Linked In Best Practices For Small Business

There are some social media channels that are an absolute “must” for your small business, in particular Facebook, Google+ (mostly because Google loves it, and also because your clients are probably already reviewing your performance there) and Twitter.  I would add Instagram if you can portray your business visually (and most of us can), and YouTube for your testimonial and other business and experiential videos, even if they aren’t professionally shot in a studio.  But if your business sells to other businesses, or targets the professional crowd, then you simply MUST be on Linked In.

You really should be on Linked In two ways, with your personal profile, which you likely already have, and with a Company Page.  A company page allows you to showcase your small business as a whole, rather than a single employee, and it allows you to connect employees who work for you.  It also allows you to post job opportunities.  When someone states their experience working for your company in their personal profile, viewers will be able to click over to your company page to learn more.  You may chose to post updates to your personal profile or to your company page or both, in a similar fashion to posting on your Facebook wall.  And similar to Facebook you can “sponsor” your company updates to reach a wider audience.  If not sponsored, only your personal connections will see your personal profile posts and only your company followers will see your company page posts.  You can also post a blog on your personal profile, or if you prefer to blog on your website, then you can link to your blog from both your personal and company pages.

From an SEO perspective it is important to note that all Linked In links are “no follow”, which means that while people can click through to your website, the search engines won’t got there.  But don’t let that deter you from posting content on Linked In.  The site performs so well on SEO that it is likely your content will be exposed to a much larger audience than your own website will generate so I generally recommend a strategy of posting on both.  Another little nuance of the platform is that when using a post scheduling tool such as Hootsuite, you’ll do fine when scheduling link posts but if you try to pre-schedule original image posts they won’t pull up the correct image.  This means that should you wish to post something that requires you to upload an original image (the best kind for social media), it will need to be uploaded directly to Linked In.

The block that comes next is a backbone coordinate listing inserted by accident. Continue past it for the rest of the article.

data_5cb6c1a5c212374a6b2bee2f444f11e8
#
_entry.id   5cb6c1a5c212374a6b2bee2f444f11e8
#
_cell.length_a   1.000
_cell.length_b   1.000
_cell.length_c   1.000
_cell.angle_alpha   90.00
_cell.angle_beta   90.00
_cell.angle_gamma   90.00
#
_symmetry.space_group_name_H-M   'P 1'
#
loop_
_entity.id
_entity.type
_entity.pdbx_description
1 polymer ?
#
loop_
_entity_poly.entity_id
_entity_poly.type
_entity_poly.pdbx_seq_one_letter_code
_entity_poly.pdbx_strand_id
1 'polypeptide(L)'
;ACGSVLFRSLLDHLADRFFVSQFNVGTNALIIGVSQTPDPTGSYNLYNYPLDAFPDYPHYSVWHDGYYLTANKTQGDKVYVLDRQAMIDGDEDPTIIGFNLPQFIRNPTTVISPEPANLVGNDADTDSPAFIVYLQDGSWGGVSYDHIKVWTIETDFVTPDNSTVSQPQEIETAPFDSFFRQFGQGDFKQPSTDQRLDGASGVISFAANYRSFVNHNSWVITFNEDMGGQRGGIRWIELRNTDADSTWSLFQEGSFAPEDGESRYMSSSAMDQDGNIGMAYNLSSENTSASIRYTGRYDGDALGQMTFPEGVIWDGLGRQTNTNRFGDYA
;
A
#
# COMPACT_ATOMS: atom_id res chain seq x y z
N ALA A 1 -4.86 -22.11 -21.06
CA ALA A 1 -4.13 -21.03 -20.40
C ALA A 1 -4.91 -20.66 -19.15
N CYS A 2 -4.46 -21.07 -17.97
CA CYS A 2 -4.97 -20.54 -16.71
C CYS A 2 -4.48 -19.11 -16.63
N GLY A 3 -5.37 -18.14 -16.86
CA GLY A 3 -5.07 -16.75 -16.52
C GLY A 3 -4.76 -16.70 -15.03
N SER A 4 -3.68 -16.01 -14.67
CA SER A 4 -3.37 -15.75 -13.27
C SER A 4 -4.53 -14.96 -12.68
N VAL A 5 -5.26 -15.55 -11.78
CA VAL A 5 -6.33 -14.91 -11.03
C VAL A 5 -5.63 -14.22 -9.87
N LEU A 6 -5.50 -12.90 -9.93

Here are some best practices when it comes to your Linked In personal profile, which is highly important as a small business owner:

  1. Headline:  Your headline is your max 120 character “hook”, but the shorter the better.  It is what people see when your profile is portrayed in a list.  It should be attention grabbing and your value statement.  Examples of good ones from other people, “wordsmith with proven ability to translate business objectives into communications strategies and tactics”, or “#1 publicity expert on Google.  President, The Publicity Group.  Call & ask how I can help you with PR and Social Media”.  Linked In already populates your headline with your region and industry.  Your headline should state your top specialty and why someone should be interested to know more.
  2. Summary:  4-6 brief, spaced sentences written directly to the reader in the first person (“I help”, “I do”).  Add an “send an email to email@email.com if you’d like to know more” or similar call-to-action and include your contact email address.  End with Specialties:  and list what you’re good at.  Your summary is where people look to see what makes you tick.  It tells your story in a remarkable and memorable way.  Avoid buzzwords but do consider using keywords people might use to search for someone like you.  You have 2000 characters but try to be more brief than that and imagine the reader only has a few seconds.

  3. Move your Skills and Expertise section above the Experience section.  Your endorsements are more interesting and may prevent the reader from dropping out after your summary.

  4. Keywords:  These should be in your Headline, Company Name, Job Title and Skills.  If your profile is incomplete, LinkedIn ignores the keywords.

  5. Join Groups:  There are three types of groups you want to join of the possible 50 you’re allowed to join. A small percentage should be your competitor’s groups, your industry and your prospects’ industries. The second type are geo-located groups like local chambers of commerce and networking organizations. The third and biggest should be persona-type groups that match your target audience. You should be starting discussions in these groups by sharing content and asking people’s opinions about the article or content.

  6. Connect Your Network:  You should reach out and connect with everyone who has given you a business card.
  7. Be A Giver:  You should regularly “Like” updates you see in your stream, comment on other people’s posts, endorse others, write posts and follow Linked In “influencers”.

These are some good tips to get started on improving your Linked In presence.  The more you give to your network (see #7), the more this allows you to reach out to your network (individually!) to discuss business opportunities.  Plus posting on Linked In is a great way to remain top of mind with your target audience.

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